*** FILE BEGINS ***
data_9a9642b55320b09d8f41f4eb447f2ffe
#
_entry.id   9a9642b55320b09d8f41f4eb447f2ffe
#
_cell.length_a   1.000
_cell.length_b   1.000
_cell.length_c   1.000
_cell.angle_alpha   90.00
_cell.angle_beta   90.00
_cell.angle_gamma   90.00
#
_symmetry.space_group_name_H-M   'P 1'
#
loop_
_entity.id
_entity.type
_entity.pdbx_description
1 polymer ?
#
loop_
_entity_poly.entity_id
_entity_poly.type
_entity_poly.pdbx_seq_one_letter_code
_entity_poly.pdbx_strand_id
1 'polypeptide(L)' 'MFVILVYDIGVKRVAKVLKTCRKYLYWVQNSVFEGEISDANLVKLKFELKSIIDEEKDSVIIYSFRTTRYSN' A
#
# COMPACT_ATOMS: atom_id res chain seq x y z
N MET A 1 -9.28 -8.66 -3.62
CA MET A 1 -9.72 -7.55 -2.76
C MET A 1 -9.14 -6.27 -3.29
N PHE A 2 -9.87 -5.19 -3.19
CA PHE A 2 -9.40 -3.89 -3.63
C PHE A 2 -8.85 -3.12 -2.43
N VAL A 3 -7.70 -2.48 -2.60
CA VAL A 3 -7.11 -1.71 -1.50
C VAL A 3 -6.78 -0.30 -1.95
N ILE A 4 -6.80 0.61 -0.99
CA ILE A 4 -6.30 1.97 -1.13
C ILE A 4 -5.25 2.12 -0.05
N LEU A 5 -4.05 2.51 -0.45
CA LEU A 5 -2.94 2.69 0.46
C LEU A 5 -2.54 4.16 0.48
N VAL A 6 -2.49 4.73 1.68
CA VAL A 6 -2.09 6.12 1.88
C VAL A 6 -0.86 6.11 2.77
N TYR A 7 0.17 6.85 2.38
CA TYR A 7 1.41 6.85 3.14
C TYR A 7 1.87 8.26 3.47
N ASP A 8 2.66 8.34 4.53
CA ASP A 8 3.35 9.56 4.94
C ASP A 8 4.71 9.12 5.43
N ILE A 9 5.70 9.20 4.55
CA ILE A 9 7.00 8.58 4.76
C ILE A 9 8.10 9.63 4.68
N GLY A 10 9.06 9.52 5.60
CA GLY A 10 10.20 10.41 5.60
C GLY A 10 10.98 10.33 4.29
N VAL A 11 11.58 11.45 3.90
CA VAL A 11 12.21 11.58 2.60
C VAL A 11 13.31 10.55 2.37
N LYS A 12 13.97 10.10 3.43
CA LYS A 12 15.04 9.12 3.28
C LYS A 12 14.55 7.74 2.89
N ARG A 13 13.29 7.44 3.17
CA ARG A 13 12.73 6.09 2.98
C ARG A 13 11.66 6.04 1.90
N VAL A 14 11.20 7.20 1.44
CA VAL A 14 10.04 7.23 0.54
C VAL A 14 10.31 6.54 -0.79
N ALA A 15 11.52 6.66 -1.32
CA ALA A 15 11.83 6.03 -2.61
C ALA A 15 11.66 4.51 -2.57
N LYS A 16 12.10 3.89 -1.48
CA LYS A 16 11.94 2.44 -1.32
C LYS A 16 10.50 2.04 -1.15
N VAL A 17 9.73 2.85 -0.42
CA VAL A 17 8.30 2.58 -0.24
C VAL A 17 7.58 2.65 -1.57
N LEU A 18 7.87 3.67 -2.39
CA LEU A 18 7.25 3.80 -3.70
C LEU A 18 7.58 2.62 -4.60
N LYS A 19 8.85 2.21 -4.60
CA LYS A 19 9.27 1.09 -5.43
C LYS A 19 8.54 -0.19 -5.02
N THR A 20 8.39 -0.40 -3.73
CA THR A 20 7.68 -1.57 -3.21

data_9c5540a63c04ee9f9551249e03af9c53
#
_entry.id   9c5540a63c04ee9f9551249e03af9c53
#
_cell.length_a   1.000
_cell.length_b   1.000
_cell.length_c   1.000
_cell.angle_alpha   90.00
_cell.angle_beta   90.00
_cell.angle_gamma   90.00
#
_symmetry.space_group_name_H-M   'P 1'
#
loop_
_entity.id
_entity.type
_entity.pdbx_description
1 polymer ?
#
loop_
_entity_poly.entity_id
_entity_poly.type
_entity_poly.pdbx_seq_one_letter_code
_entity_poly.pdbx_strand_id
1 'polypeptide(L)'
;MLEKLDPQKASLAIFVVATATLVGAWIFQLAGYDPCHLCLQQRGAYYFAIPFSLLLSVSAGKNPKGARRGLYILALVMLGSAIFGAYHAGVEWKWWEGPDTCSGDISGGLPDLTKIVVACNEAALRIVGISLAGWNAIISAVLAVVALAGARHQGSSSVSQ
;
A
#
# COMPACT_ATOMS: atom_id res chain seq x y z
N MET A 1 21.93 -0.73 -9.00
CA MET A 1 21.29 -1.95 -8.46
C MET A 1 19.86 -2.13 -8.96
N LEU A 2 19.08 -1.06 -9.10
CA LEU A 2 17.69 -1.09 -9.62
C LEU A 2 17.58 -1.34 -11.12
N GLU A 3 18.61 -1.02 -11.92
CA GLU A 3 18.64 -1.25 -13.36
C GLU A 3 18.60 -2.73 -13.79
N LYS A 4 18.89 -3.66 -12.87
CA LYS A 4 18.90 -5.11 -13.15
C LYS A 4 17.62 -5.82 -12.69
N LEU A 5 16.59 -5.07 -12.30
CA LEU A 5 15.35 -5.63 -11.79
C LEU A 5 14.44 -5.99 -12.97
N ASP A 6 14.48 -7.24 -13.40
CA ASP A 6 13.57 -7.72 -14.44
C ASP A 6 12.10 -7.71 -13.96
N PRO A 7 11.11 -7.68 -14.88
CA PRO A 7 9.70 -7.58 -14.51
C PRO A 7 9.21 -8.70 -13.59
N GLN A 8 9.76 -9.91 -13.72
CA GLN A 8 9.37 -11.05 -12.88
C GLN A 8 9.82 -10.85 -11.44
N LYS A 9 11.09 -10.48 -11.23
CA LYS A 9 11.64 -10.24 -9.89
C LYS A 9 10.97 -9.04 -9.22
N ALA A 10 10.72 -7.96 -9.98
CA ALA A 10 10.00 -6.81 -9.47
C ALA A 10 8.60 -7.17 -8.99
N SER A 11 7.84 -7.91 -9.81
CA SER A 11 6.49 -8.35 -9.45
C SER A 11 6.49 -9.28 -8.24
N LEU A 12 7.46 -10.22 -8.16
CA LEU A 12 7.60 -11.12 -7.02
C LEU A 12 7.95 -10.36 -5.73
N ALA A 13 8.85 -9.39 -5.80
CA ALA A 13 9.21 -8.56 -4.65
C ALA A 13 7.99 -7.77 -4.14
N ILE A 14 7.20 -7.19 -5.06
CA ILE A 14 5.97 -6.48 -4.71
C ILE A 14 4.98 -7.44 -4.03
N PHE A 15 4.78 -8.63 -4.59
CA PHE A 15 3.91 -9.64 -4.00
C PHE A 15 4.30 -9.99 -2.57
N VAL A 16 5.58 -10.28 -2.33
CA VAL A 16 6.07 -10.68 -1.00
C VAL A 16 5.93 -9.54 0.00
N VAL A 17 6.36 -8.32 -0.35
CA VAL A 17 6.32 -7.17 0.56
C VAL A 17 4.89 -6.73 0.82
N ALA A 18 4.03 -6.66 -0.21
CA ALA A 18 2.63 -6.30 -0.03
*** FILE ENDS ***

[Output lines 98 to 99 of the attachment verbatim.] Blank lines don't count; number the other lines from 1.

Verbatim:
_symmetry.space_group_name_H-M   'P 1'
#